Making Medication Convenient for Patients

UW Health infectious disease specialist Dennis Maki, MD, has been in practice long enough to witness the entire life cycle of home infusion therapy.


"I've had the good fortune of doing clinical medicine for almost 50 years and I've seen a lot of change in medicine in my life," he says.


One of the changes for the better has been the ability to treat long-term infections at home, which didn't even exist when Dr. Maki began practicing medicine.



"Twenty-five or 30 years ago some of my patients would be in hospitals for six to eight weeks at a time, which was a hardship for them and their families," Dr. Maki says. "It was very expensive and the patients were at greater risk for hospital-acquired infections."


Thanks to the advances of modern science and organizations like UW Health Care Direct, those lengthy hospital stays can now often be avoided.


"What we're now doing is treating many patients with complex infections that require high-dose, IV antibiotic therapy as outpatients," Dr. Maki says.


The medications needed to treat the infections to which Dr. Maki refers - abdominal absesses, fungal infections, infected prosthetic joints, to name a few - are too toxic to give orally. But Dr. Maki says UW Health Care Direct has established a successful process that relies on the expertise of the organization's qualified, experienced pharmacists and nurses to work with patients to safely and effectively deliver their medication regimen, which can include antibiotics, biologicals, catheter care, nutritional support, chemotherapy and more.


"Home antibiotic therapy takes a lot of preparation and superb professional support," Dr. Maki says. "You need a well-organized program and we've had the enormous good fortune to work with Care Direct. They make it happen. We couldn't do it without Care Direct."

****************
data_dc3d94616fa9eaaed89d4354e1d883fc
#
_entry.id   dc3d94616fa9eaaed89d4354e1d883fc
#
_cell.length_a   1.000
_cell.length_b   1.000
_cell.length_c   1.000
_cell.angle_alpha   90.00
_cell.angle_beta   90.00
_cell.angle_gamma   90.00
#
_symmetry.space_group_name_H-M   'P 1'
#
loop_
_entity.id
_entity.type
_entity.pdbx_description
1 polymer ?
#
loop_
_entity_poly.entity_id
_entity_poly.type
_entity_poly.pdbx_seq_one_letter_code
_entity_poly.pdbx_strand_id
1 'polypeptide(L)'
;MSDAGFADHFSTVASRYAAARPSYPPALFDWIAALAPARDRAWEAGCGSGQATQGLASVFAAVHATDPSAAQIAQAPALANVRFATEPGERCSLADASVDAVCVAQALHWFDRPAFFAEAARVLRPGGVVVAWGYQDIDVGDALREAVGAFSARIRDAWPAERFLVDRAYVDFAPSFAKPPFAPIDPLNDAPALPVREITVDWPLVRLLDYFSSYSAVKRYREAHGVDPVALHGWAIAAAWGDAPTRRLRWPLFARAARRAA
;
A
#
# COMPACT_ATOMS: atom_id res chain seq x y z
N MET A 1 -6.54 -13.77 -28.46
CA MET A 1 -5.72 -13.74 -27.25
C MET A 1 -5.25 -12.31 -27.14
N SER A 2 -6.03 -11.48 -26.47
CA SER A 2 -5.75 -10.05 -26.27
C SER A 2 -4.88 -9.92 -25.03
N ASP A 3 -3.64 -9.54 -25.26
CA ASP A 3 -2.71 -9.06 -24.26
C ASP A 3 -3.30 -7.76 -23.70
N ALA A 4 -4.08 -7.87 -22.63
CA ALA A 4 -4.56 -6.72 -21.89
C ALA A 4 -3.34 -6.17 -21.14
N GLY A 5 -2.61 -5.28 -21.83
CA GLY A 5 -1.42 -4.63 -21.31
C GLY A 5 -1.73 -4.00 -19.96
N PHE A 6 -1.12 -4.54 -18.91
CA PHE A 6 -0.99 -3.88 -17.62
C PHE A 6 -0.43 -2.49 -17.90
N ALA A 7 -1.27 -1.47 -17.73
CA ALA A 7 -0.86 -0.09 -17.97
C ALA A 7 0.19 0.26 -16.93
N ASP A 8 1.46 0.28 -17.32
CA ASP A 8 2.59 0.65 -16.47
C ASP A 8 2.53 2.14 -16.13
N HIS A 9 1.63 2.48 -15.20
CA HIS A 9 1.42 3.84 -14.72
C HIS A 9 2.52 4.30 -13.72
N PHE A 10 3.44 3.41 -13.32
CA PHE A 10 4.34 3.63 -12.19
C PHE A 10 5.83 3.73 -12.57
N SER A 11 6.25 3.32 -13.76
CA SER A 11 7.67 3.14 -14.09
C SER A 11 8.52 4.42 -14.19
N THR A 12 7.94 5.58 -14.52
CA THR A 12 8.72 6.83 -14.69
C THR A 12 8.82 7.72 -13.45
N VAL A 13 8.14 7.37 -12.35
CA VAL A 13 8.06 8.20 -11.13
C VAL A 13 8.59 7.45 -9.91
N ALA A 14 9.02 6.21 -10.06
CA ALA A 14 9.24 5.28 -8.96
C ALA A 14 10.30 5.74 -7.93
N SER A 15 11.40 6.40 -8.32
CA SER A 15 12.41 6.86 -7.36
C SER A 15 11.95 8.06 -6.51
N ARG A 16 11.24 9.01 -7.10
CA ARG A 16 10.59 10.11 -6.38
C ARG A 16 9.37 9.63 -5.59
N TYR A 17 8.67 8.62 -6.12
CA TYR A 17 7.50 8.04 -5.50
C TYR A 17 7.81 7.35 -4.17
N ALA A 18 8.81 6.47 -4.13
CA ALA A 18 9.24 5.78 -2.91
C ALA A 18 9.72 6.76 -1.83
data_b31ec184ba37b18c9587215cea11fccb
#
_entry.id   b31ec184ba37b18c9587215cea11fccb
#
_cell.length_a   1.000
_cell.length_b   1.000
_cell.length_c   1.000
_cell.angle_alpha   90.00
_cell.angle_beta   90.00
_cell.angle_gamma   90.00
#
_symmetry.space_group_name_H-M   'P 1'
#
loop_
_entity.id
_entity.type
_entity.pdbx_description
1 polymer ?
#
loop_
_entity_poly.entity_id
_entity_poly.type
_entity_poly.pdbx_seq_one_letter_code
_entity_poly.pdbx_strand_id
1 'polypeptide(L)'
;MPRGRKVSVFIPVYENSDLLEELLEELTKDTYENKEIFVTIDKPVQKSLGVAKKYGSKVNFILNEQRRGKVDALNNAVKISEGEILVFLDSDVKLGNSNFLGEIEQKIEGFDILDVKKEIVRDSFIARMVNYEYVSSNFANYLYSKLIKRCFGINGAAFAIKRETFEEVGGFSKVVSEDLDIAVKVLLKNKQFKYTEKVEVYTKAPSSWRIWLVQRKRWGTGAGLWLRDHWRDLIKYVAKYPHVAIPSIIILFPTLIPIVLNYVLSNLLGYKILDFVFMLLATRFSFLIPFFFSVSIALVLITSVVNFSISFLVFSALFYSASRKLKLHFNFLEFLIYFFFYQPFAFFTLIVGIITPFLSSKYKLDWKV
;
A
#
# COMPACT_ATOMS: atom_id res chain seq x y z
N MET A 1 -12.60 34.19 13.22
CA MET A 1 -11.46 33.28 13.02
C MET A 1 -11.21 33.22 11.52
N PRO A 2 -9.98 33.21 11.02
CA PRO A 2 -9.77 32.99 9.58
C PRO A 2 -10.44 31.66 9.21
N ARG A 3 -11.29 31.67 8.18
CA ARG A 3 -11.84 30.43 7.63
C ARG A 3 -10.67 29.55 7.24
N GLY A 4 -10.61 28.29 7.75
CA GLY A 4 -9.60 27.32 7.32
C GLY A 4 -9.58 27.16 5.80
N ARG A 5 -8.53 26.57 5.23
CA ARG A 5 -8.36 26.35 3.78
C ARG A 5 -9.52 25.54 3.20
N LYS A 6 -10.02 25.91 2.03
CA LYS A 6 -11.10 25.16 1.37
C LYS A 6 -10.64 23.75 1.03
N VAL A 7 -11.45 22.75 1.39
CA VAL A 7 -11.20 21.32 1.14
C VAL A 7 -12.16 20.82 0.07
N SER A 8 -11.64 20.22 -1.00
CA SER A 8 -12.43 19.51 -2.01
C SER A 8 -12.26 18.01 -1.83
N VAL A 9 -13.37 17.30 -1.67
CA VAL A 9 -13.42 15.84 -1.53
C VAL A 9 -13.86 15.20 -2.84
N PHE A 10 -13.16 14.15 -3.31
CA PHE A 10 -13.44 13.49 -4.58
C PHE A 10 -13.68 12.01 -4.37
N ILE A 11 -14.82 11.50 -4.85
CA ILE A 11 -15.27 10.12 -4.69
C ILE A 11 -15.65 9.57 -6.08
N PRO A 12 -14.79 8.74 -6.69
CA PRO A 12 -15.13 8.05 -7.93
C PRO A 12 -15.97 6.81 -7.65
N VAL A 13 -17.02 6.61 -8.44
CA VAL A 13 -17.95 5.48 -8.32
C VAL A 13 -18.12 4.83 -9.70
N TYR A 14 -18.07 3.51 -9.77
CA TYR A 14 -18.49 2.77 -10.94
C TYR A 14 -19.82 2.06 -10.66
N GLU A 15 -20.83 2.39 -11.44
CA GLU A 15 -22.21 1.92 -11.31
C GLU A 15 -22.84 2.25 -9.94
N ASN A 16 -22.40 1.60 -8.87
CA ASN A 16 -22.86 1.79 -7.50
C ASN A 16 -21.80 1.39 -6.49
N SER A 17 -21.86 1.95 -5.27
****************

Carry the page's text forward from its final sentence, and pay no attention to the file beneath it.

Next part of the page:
Care Direct pharmacist Katie SteffenhagenThe program includes both pharmacists and nurses who emphasize education and communication in their work with home infusion therapy patients. UW Health Care Direct pharmacist Katie Steffenhagen, PharmD, says making sure patients understand the mechanics of their medication therapy is one of the most important aspects of her job.


"We try to meet the needs of every patient, and that includes answering any questions they might have prior to beginning their home therapy," she says.


Steffenhagen received her pharmacy training in the University of Wisconsin school of pharmacy, and Dr. Maki says Care Direct's close association with UW is to the organization's advantage.


"The pharmacists are very experienced, and UW Hospital has a very sophisticated hospital pharmacy," Dr. Maki says. "It translates to a superior service."


Nurses play a key role in the process, as well, by teaching patients who self-administer their medications the correct technique and, when necessary, making patient house calls to ensure medication is delivered safely.


Questions can be answered and complications resolved via Care Direct's 24-hour, seven-day service operation. Dr. Maki is kept in contact with patients after hours and on weekends, if need be, and despite large patient volumes, the process is a smooth one.